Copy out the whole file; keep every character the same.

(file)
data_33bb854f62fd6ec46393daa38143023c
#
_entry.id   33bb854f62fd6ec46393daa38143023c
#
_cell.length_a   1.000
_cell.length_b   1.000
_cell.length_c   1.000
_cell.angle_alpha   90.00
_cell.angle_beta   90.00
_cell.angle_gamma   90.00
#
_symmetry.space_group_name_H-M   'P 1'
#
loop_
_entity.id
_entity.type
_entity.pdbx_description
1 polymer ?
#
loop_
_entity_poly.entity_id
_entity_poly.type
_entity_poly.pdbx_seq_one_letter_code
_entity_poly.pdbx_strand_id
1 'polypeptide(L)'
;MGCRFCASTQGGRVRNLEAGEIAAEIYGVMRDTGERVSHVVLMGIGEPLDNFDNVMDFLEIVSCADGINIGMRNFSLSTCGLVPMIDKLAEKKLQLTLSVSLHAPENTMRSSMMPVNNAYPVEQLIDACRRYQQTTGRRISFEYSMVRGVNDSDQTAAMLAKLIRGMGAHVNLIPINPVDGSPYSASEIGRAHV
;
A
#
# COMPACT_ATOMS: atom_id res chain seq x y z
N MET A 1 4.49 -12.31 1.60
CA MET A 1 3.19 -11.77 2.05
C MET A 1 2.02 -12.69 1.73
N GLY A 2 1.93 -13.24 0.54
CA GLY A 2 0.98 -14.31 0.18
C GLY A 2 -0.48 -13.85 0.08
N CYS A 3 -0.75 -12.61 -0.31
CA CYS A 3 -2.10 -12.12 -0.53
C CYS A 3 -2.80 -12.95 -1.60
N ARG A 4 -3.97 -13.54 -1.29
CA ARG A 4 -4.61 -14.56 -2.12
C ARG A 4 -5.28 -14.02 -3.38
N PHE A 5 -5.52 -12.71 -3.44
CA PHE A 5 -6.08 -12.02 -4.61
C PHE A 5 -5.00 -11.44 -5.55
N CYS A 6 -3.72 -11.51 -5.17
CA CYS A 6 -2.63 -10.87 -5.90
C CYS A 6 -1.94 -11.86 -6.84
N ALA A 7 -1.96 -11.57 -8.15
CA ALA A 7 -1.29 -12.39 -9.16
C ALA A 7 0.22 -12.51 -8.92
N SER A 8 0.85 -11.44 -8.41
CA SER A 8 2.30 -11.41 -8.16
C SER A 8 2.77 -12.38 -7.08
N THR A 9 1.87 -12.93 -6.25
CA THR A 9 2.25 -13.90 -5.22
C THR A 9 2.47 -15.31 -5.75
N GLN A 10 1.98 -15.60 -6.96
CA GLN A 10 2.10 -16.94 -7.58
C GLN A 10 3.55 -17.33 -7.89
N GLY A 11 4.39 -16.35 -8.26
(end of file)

data_33bb854f62fd6ec46393daa38143023c
#
_entry.id   33bb854f62fd6ec46393daa38143023c
#
_cell.length_a   1.000
_cell.length_b   1.000
_cell.length_c   1.000
_cell.angle_alpha   90.00
_cell.angle_beta   90.00
_cell.angle_gamma   90.00
#
_symmetry.space_group_name_H-M   'P 1'
#
loop_
_entity.id
_entity.type
_entity.pdbx_description
1 polymer ?
#
loop_
_entity_poly.entity_id
_entity_poly.type
_entity_poly.pdbx_seq_one_letter_code
_entity_poly.pdbx_strand_id
1 'polypeptide(L)'
;MGCRFCASTQGGRVRNLEAGEIAAEIYGVMRDTGERVSHVVLMGIGEPLDNFDNVMDFLEIVSCADGINIGMRNFSLSTCGLVPMIDKLAEKKLQLTLSVSLHAPENTMRSSMMPVNNAYPVEQLIDACRRYQQTTGRRISFEYSMVRGVNDSDQTAAMLAKLIRGMGAHVNLIPINPVDGSPYSASEIGRAHV
;
A
#
# COMPACT_ATOMS: atom_id res chain seq x y z
N MET A 1 4.49 -12.31 1.60
CA MET A 1 3.19 -11.77 2.05
C MET A 1 2.02 -12.69 1.73
N GLY A 2 1.93 -13.24 0.54
CA GLY A 2 0.98 -14.31 0.18
C GLY A 2 -0.48 -13.85 0.08
N CYS A 3 -0.75 -12.61 -0.31
CA CYS A 3 -2.10 -12.12 -0.53
C CYS A 3 -2.80 -12.95 -1.60
N ARG A 4 -3.97 -13.54 -1.29
CA ARG A 4 -4.61 -14.56 -2.12
C ARG A 4 -5.28 -14.02 -3.38
N PHE A 5 -5.52 -12.71 -3.44
CA PHE A 5 -6.08 -12.02 -4.61
C PHE A 5 -5.00 -11.44 -5.55
N CYS A 6 -3.72 -11.51 -5.17
CA CYS A 6 -2.63 -10.87 -5.90
C CYS A 6 -1.94 -11.86 -6.84
N ALA A 7 -1.96 -11.57 -8.15
CA ALA A 7 -1.29 -12.39 -9.16
C ALA A 7 0.22 -12.51 -8.92
N SER A 8 0.85 -11.44 -8.41
CA SER A 8 2.30 -11.41 -8.16
C SER A 8 2.77 -12.38 -7.08
N THR A 9 1.87 -12.93 -6.25
CA THR A 9 2.25 -13.90 -5.22
C THR A 9 2.47 -15.31 -5.75
N GLN A 10 1.98 -15.60 -6.96
CA GLN A 10 2.10 -16.94 -7.58
C GLN A 10 3.55 -17.33 -7.89
N GLY A 11 4.39 -16.35 -8.26